However, Springer said the format looks different from past rehearsals. The YPCO and the YPSO have strings rehearse apart from the wind and brass, according to Springer. While the YPOP compliments both of the young people’s orchestras, the group also rehearses separately. Springer said the wind and brass instruments have extra precautions.

“They have to wear a mask that has a slit with their mouth so that they can produce the correct embouchure to play their instrument and it is difficult with that. So that’s a unique challenge,” Springer said, “but also, especially if you think of a trombone or trumpet or anything with a bell… [the bell] has to have a covering on it so that the spit and the aerosols are not released into the air.”

Springer said wind and brass instruments are also spaced more than 6 feet apart as an extra precaution. She said during rehearsals, wind instruments are in the audience to accomplish social distancing. Violinists also play from the audience during string rehearsal. Springer said the CMS also leaves time between rehearsals so the air in the room can clear. For all of the precautions, Springer said the school looked at studies.

“So especially early on with COVID and see, how are we going to mitigate that?…” Springer said. “So we have examined those studies to make sure we could have successful in-person rehearsals.”

The CMS records performances and airs them on the school’s YouTube channel, according to Springer. She said, however, that some of the performances – especially student recitals – are private videos to protect students’ identities. She also said the CMS is still figuring out how some of the larger orchestras will perform together. Springer said the CMS contracts people to record the performances, but she added the school will also offer a professional development event for faculty to learn how to better record sound.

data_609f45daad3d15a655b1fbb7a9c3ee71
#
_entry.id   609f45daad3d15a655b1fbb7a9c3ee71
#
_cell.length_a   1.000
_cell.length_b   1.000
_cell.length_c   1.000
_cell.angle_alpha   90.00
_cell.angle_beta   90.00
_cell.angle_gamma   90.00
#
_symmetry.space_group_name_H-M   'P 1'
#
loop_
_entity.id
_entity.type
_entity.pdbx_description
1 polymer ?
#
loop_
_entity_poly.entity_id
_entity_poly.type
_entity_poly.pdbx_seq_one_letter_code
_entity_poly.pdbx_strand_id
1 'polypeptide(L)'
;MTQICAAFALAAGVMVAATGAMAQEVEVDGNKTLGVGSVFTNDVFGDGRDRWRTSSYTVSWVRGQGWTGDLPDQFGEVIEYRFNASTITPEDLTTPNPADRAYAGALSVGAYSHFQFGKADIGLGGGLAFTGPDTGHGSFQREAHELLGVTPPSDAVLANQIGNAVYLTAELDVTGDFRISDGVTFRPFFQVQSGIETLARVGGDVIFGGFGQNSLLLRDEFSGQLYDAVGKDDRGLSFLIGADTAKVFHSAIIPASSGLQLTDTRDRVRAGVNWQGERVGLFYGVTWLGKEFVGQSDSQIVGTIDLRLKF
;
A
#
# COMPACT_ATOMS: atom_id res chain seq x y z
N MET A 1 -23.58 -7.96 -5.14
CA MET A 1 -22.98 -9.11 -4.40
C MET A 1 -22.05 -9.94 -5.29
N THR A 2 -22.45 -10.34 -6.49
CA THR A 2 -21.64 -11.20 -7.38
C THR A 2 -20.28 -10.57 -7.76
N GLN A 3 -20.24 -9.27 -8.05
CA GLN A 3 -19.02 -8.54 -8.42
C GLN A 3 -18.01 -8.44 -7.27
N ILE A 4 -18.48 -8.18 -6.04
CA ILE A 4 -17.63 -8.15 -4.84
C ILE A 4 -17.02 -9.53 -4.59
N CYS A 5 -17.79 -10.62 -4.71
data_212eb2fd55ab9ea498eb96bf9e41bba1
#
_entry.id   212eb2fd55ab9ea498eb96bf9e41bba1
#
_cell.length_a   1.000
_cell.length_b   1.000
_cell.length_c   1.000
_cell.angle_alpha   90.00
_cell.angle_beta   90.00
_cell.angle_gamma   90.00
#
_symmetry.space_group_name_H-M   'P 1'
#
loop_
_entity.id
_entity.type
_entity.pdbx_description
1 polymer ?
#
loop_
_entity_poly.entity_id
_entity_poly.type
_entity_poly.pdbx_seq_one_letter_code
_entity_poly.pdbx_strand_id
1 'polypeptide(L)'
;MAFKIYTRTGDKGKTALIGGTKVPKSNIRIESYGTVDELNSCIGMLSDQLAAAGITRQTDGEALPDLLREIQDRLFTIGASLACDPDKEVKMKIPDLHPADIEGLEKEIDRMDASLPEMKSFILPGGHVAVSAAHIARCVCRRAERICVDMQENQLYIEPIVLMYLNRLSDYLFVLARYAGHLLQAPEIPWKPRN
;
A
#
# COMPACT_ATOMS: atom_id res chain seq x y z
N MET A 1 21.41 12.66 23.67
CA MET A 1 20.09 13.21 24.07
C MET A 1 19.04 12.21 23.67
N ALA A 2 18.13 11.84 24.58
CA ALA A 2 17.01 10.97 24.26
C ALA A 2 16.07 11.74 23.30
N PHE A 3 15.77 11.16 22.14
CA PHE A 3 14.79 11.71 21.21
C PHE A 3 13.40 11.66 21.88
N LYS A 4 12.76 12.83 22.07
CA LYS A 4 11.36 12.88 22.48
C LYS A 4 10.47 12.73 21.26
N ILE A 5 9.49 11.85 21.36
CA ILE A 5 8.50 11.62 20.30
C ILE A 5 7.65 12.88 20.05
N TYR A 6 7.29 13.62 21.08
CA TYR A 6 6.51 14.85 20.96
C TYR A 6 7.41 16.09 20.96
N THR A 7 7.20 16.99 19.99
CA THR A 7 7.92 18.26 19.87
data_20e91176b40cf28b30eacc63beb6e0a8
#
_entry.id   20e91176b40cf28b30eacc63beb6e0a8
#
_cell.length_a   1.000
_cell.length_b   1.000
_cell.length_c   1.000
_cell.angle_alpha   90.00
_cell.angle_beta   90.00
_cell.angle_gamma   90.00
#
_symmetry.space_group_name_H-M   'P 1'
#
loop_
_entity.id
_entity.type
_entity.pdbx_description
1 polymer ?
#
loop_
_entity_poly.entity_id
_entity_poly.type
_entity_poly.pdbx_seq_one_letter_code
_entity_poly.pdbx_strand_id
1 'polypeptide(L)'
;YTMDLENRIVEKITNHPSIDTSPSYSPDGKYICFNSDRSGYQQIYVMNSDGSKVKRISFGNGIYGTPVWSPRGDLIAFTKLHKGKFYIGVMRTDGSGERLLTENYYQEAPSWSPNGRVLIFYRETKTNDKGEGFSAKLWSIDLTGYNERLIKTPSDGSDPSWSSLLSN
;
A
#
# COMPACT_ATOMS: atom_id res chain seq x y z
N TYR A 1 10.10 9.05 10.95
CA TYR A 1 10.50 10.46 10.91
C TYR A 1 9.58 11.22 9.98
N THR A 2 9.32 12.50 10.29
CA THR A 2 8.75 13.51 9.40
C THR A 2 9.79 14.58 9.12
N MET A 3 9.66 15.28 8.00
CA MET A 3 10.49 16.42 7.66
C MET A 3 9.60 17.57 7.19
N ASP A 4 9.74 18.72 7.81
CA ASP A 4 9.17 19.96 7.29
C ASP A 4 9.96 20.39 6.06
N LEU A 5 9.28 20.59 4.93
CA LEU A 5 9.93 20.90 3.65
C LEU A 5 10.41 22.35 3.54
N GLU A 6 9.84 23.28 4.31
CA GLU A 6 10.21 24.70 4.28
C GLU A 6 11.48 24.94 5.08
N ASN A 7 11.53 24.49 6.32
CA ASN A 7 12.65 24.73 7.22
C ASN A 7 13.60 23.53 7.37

Despite all the challenges, Springer thinks the pandemic offered some unique benefits. She said some string students who are in remote classes have to learn how to tune their instruments early, for example. In orchestras and ensembles, she said students can no longer share music stands, which pushes students to work even harder.

“You cannot rely on a stand partner to kind of support you…” Springer said. “[Students] always work hard, but it’s even like an extra push for students to really know their parts.”

The Missouri ArtSafe certification is there to support local arts organizations in forming COVID-19 safety plans, according to Donovan. He said there are helpful webinars and FAQs on the Missouri ArtSafe website, but he added organizations can reach out for help modifying plans to fit their needs.

All certified organizations pledge to include “facial coverings, social distancing, health checks, contact tracing, contactless experience, reduced capacity, enhanced sanitation and training in COVID-19 safe practices” in their plans. Donovan said all of the organizations certified so far – along with their plans – are listed on the Missouri ArtSafe website. He said organizations still working on a plan should look for an organization like theirs that is already certified.

“I suggest that people start by looking at what’s on there and don’t necessarily look for one that is just your size,” Donovan said. “Look at one that is bigger if they’re there and scale it down because they tend to be much more comprehensive and have a lot more areas that they have to cover.”

Regardless of when an arts organization or venue is planning on reopening, Donovan said it is important to start working on a plan now.

“I think it’s a good idea to have a plan in place for when you open, not wait until it’s safe to open and then start working in your plan,” Donovan said, “because you’ll lose valuable time.”

Students wanting to learn more about the programs offered by the CMS can look at their website.

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Managing Editor | + posts

I major in journalism and minor in photography. I have covered COVID-19 and the 2020 general election. I enjoy writing, watching Netflix, crocheting and taking photos.